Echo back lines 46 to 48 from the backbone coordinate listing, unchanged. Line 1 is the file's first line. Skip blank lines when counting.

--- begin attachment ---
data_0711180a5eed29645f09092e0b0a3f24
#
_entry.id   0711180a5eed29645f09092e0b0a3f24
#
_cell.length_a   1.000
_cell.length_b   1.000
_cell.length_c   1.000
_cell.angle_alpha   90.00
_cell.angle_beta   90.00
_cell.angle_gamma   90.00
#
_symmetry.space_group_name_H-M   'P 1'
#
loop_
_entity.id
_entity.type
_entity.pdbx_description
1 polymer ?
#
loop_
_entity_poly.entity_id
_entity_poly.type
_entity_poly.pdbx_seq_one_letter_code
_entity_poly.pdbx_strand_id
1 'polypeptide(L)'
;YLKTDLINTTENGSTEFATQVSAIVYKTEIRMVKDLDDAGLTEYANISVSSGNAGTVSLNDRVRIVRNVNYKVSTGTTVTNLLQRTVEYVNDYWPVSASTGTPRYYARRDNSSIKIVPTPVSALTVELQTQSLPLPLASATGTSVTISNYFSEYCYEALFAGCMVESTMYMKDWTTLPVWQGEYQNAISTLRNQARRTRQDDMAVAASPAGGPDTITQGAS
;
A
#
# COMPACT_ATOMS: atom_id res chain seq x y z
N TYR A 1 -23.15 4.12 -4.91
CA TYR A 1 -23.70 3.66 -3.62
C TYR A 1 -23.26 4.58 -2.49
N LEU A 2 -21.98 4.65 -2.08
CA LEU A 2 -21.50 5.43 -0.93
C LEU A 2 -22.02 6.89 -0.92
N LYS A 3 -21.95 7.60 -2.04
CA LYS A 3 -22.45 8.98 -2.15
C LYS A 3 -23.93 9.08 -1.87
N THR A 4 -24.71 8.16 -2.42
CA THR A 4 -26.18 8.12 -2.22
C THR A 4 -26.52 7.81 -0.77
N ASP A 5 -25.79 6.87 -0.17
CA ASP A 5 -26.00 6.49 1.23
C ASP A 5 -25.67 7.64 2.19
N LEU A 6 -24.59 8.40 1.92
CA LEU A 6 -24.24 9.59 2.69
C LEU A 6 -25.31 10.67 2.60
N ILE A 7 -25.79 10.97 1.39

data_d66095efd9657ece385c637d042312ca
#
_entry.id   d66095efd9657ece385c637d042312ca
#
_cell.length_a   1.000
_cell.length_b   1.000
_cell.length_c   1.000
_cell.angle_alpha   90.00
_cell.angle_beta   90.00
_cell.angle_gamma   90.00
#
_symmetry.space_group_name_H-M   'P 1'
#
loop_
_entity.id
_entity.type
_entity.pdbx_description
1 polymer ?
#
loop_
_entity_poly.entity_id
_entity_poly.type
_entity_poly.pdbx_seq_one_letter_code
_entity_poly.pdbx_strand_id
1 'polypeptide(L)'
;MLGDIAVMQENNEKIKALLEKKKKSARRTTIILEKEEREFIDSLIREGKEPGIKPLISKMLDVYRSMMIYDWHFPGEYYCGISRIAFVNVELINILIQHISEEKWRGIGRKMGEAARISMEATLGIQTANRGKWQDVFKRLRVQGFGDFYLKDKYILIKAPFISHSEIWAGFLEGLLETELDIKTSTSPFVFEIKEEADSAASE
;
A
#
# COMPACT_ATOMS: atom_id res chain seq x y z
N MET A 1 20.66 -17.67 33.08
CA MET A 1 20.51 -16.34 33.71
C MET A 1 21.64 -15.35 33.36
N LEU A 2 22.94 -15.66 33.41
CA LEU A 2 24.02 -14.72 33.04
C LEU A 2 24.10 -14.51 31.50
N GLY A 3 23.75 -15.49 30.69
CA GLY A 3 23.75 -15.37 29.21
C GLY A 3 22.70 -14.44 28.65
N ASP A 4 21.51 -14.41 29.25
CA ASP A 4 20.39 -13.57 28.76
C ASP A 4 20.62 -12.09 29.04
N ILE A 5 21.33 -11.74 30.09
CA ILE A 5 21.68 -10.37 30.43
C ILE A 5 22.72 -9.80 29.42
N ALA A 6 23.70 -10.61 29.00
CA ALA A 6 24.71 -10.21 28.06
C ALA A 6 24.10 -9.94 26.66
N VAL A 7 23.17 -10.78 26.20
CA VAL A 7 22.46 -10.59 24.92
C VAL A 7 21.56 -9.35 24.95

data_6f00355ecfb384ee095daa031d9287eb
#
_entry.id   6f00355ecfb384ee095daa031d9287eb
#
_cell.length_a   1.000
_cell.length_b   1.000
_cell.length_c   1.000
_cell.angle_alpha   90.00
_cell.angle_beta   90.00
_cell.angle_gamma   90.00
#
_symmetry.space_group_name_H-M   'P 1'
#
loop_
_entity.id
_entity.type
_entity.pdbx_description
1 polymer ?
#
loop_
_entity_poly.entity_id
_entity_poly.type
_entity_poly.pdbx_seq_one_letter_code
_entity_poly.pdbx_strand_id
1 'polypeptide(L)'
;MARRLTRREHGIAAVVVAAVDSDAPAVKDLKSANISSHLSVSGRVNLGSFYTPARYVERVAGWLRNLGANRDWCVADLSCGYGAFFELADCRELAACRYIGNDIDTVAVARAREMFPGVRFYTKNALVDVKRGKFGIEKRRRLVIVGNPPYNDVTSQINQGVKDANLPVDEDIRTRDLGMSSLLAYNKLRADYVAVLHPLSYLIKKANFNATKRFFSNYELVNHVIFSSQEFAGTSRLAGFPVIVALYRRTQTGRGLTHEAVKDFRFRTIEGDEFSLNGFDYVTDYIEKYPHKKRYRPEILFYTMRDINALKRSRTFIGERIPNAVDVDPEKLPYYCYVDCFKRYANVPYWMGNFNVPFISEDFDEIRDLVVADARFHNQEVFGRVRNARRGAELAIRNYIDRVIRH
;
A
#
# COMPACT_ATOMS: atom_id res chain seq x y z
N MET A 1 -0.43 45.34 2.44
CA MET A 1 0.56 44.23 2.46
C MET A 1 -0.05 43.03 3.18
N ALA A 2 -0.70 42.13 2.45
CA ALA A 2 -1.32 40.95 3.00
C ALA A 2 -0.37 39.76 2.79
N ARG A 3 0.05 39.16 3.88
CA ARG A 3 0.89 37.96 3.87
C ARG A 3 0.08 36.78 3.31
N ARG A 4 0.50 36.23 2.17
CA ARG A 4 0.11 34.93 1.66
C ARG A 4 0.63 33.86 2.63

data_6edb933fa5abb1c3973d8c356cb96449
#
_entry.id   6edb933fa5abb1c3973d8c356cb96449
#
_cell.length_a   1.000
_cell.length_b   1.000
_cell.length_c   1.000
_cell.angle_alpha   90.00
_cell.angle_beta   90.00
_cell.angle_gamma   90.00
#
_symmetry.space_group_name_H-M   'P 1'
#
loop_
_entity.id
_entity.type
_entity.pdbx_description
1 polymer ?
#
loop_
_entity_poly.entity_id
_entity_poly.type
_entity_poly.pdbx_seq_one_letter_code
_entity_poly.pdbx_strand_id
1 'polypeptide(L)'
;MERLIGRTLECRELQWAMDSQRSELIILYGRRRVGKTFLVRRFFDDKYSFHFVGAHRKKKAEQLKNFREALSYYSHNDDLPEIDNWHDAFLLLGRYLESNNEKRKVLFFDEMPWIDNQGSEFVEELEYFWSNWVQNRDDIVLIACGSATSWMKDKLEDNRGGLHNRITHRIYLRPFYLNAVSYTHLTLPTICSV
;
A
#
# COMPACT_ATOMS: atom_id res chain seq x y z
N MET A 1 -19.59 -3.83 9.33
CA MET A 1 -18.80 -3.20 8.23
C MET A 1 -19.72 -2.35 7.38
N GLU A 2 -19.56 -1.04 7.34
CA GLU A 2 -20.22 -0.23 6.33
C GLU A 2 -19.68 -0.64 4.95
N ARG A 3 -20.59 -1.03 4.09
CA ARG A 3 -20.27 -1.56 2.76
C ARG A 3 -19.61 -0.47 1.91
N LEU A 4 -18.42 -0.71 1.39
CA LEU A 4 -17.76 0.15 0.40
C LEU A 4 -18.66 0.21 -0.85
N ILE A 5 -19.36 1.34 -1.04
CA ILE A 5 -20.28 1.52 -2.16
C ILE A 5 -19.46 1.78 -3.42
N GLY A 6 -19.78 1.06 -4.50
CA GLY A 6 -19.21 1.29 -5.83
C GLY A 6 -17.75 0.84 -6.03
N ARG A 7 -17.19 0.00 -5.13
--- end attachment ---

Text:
N LEU A 6 -24.59 8.40 1.92
CA LEU A 6 -24.24 9.59 2.69
C LEU A 6 -25.31 10.67 2.60